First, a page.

Majority of Senators Sends a Powerful Message on the HIDTA Program

On April 18th, 56 Senators co-signed a letter to Senate Appropriations Committee leaders, requesting their support in restoring the proposed cuts to the HIDTA Program’s FY06 budget, and for continued funding for the HIDTA Program within ONDCP rather than the Department of Justice.  The letter states that the budget cut would, “cause a significant gap in drug enforcement coverage, particularly in rural areas, that state and local law enforcement will be incapable of filling.  Drug manufacturing, trafficking, addiction, and crime that will result from this gap will have a ripple effect throughout the country in our public health and correction systems, negatively affecting public safety, quality of life, children, and families.”  The letter also expresses the Senators’ support for keeping the HIDTA Program at ONDCP by stating, “until the appropriate authorizing Committees in the House and Senate investigate the proposal (to move the HIDTA Program from ONDCP to the Department of Justice) further, we believe that it is inappropriate to move the successful HIDTA Program.”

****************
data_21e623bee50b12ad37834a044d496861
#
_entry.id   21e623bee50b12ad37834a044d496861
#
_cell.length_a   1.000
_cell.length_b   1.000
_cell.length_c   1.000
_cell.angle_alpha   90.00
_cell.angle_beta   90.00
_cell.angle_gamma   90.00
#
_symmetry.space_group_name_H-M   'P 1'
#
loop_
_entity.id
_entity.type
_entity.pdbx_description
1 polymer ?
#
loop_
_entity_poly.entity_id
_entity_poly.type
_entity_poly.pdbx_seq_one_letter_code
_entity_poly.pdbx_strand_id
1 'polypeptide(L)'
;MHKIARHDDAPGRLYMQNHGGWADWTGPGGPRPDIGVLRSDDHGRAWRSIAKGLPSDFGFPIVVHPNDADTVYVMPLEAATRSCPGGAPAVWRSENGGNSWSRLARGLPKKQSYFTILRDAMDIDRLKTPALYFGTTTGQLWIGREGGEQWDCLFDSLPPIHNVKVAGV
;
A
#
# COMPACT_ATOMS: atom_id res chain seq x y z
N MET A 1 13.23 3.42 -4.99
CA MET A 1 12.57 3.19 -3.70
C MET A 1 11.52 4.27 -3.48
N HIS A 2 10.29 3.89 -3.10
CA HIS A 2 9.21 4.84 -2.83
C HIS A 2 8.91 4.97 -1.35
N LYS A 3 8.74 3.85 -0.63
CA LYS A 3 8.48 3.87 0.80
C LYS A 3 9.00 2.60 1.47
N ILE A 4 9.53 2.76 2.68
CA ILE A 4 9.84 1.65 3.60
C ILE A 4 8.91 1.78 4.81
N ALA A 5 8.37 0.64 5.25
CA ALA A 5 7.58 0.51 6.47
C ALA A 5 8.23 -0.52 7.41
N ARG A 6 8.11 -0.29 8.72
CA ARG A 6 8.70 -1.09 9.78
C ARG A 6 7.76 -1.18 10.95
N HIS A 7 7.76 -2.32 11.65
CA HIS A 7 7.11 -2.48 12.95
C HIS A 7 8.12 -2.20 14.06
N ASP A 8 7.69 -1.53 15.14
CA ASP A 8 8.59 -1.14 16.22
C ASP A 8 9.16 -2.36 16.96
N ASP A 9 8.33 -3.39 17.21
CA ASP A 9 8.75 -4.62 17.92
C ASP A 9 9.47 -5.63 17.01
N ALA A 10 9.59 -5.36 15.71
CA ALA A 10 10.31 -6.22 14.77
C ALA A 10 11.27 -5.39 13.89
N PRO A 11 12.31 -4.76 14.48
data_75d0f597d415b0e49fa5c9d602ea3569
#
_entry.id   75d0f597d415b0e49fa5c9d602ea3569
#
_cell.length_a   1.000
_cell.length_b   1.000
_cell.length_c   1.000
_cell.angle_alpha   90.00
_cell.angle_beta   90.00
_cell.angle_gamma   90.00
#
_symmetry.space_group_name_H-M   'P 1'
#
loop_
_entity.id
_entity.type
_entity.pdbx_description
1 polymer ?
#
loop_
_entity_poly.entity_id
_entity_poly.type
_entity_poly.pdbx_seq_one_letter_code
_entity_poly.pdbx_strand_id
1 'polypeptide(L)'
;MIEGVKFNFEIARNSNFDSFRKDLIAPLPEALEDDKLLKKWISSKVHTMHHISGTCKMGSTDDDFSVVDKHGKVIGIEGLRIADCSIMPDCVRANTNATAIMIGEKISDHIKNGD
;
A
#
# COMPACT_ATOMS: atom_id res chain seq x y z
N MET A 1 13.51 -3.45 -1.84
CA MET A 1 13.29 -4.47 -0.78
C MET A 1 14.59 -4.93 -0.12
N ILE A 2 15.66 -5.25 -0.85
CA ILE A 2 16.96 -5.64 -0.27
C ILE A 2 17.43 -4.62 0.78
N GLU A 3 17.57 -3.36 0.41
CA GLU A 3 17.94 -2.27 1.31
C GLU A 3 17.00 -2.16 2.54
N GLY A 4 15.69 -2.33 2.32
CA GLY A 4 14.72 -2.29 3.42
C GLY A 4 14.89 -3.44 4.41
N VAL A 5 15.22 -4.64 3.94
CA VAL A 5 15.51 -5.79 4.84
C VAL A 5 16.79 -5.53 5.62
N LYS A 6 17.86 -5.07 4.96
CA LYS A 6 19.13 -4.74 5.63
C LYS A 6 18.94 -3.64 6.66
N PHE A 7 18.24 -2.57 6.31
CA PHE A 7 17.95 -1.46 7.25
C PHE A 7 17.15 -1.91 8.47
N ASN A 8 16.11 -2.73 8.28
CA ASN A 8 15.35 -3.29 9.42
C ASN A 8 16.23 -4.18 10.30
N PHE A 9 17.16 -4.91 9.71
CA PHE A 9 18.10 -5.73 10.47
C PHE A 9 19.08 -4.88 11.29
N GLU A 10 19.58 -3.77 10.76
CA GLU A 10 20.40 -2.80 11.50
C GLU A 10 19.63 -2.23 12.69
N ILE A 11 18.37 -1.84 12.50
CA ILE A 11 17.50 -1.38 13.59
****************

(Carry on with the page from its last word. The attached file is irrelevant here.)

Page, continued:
In March 2005, Senators Max Baucus (D-Mont.) and Charles Grassley (R-Iowa) presented S.Con.Res.18, expressing the sense of the Senate on the HIDTA Program.  The amendment to the Senate’s FY06 Budget Resolution provides for a spending level of $227M for the HIDTA Program, and assumes that unless new legislation in enacted, the HIDTA Program will remain with the ONDCP, “where Congress last authorized it to reside.”  Senators Jeff Bingaman (D-N.M.), Mike DeWine (R-Ohio), Patrick Leahy (D-Vt.), Patty Murray (D-Wash.), Gordon Smith (R-Ore.), and Jim Talent (R-Mo.) co-sponsored the amendment, which passed by voice vote with no opposition. 

On the Senate floor, Baucus stated, “Montana law enforcement tell me that moving the HIDTA Program to OCDETF will do nothing to improve law enforcement capabilities, and will undermine the unique partnerships and innovation that the HIDTA Program has helped to create nationwide and that have been so successful in curbing the spread of methamphetamine in Montana.”  In presenting the amendment, Senator Grassley said, “Congress provided ONDCP with the responsibility for the management—and effectiveness—of the HIDTA program.  For a relatively modest investment, federal, state, and local law enforcement have tremendously benefited from the increased information sharing and improved coordination that HIDTAs create.  The task forces created through the HIDTA Program can serve as models for initiatives against terrorism, money laundering, and other modern threats to civil society.”

For more information on the HIDTA Program and the position of the National HIDTA Directors Association on Director Walters’ HIDTA-related FY06 proposals, visit www.hidtadirectors.org, or call (703) 400-0708.